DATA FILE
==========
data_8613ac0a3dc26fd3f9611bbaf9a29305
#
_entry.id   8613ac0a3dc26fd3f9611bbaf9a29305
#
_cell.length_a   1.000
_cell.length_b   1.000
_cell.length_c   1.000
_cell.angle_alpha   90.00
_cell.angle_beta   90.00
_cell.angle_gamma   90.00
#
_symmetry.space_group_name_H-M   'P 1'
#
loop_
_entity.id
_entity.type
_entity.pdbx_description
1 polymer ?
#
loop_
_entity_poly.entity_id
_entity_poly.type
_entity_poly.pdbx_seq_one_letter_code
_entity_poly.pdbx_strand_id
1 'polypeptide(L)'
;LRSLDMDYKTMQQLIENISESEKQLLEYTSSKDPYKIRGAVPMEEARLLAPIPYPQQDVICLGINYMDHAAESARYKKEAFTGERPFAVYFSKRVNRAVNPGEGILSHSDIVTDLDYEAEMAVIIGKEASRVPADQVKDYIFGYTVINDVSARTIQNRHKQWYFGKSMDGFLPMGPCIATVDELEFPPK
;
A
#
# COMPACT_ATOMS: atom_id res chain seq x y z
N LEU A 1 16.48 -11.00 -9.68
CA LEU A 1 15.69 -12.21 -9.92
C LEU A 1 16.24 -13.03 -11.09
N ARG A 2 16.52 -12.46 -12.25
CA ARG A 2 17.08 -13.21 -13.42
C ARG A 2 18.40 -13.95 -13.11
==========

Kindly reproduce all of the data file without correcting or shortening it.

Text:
data_8613ac0a3dc26fd3f9611bbaf9a29305
#
_entry.id   8613ac0a3dc26fd3f9611bbaf9a29305
#
_cell.length_a   1.000
_cell.length_b   1.000
_cell.length_c   1.000
_cell.angle_alpha   90.00
_cell.angle_beta   90.00
_cell.angle_gamma   90.00
#
_symmetry.space_group_name_H-M   'P 1'
#
loop_
_entity.id
_entity.type
_entity.pdbx_description
1 polymer ?
#
loop_
_entity_poly.entity_id
_entity_poly.type
_entity_poly.pdbx_seq_one_letter_code
_entity_poly.pdbx_strand_id
1 'polypeptide(L)'
;LRSLDMDYKTMQQLIENISESEKQLLEYTSSKDPYKIRGAVPMEEARLLAPIPYPQQDVICLGINYMDHAAESARYKKEAFTGERPFAVYFSKRVNRAVNPGEGILSHSDIVTDLDYEAEMAVIIGKEASRVPADQVKDYIFGYTVINDVSARTIQNRHKQWYFGKSMDGFLPMGPCIATVDELEFPPK
;
A
#
# COMPACT_ATOMS: atom_id res chain seq x y z
N LEU A 1 16.48 -11.00 -9.68
CA LEU A 1 15.69 -12.21 -9.92
C LEU A 1 16.24 -13.03 -11.09
N ARG A 2 16.52 -12.46 -12.25
CA ARG A 2 17.08 -13.21 -13.42
C ARG A 2 18.40 -13.95 -13.11